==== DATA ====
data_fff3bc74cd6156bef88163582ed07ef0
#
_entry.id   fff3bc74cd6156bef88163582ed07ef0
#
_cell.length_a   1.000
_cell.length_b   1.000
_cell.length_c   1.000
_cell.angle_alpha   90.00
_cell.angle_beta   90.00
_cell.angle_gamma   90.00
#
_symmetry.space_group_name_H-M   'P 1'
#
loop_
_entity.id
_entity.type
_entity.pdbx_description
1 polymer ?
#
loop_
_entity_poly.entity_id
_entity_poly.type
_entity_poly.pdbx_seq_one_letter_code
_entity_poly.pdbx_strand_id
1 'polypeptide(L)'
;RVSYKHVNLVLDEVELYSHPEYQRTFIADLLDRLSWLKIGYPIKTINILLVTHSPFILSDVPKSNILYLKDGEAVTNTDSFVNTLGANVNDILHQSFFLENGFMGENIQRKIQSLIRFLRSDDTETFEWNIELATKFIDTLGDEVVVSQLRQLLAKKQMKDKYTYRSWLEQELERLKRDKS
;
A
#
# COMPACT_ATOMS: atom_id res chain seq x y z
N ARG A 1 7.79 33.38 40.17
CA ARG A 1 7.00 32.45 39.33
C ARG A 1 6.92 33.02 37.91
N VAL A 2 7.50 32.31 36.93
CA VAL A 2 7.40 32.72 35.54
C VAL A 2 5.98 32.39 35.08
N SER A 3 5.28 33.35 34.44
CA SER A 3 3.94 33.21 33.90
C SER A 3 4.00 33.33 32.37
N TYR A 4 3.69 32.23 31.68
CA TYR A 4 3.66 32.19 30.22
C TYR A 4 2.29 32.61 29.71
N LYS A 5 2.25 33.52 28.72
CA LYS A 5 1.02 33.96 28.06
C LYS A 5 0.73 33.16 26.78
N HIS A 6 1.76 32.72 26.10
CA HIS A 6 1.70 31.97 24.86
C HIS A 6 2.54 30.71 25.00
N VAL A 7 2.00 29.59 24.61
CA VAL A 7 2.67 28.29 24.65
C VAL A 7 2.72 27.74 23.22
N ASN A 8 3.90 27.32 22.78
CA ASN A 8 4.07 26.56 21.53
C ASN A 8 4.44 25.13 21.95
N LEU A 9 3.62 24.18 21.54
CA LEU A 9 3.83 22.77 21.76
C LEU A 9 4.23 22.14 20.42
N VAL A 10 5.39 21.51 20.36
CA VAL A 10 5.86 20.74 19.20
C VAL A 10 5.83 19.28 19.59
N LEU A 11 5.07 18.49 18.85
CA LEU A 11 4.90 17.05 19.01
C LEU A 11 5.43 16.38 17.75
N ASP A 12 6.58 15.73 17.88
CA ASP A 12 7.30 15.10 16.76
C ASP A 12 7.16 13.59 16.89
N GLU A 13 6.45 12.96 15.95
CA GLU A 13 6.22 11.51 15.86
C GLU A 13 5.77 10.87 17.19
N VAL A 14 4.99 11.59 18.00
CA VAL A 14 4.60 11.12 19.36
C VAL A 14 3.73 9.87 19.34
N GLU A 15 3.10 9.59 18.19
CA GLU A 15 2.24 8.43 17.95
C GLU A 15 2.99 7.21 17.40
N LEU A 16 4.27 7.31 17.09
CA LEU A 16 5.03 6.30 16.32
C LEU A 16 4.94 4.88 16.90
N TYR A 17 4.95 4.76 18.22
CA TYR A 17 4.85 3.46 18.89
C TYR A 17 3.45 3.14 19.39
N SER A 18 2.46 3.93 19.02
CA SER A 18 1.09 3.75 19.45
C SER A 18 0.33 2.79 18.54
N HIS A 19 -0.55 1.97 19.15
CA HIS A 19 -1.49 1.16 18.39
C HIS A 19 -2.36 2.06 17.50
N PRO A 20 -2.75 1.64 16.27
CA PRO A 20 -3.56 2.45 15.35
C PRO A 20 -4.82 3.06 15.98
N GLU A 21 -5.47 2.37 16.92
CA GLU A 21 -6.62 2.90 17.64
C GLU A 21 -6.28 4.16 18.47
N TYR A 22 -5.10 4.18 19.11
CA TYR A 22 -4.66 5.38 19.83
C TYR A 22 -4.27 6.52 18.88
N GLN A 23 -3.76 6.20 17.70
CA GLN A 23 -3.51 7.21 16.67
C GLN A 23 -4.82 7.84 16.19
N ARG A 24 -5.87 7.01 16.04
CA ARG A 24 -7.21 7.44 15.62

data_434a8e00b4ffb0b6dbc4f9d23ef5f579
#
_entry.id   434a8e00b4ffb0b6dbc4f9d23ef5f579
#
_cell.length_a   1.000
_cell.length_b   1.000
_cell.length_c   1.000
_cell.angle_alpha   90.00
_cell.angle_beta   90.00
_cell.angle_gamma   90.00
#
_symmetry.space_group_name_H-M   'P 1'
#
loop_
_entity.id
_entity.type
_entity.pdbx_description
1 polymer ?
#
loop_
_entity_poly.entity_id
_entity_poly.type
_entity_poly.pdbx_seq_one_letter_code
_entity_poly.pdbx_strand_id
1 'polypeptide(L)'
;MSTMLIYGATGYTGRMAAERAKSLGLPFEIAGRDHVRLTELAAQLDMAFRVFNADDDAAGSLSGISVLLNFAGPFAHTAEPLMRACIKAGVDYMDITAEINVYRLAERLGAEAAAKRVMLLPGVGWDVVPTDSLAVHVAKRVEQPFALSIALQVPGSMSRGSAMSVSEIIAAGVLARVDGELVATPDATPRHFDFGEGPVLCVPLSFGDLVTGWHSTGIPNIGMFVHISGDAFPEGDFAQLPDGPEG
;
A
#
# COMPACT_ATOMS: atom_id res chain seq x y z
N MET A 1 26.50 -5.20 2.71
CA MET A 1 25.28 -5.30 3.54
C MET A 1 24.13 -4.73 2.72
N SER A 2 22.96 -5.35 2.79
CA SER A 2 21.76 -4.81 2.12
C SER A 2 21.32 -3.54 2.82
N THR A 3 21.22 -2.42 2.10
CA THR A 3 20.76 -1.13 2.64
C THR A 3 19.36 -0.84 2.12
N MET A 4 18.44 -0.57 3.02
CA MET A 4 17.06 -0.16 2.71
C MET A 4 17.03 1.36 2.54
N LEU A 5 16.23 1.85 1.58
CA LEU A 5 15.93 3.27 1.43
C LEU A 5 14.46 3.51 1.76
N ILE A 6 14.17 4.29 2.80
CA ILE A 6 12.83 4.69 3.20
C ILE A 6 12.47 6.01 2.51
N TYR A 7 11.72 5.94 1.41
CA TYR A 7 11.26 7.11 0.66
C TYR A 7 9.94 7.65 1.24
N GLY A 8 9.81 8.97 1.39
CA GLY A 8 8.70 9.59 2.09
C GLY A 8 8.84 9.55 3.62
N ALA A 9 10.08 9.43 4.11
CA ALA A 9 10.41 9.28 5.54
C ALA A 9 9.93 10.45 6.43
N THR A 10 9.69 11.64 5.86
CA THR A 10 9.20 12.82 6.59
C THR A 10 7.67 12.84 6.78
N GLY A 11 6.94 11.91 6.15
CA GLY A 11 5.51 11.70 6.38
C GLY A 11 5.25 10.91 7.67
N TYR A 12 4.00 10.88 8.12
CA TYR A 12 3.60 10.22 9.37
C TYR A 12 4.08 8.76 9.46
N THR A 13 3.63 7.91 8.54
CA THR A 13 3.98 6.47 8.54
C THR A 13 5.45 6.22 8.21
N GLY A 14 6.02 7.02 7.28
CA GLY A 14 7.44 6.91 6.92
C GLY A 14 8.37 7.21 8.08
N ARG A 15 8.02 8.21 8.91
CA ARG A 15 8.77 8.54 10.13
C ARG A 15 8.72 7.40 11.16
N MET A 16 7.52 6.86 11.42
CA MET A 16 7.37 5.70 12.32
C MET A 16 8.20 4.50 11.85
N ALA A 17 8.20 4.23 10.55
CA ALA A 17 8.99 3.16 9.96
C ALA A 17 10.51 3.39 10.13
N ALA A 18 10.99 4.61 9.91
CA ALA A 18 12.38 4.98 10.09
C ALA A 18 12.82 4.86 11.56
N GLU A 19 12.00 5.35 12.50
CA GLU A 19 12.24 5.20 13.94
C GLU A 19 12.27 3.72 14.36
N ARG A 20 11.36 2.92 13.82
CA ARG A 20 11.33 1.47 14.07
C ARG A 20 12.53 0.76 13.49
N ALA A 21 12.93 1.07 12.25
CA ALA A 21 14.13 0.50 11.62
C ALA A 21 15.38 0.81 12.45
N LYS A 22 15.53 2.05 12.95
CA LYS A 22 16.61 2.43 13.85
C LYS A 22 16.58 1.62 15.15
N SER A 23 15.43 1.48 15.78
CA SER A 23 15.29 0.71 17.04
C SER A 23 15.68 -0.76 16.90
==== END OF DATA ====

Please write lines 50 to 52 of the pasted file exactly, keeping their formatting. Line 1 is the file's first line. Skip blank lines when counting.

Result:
CA VAL A 7 2.67 28.29 24.65
C VAL A 7 2.72 27.74 23.22
N ASN A 8 3.90 27.32 22.78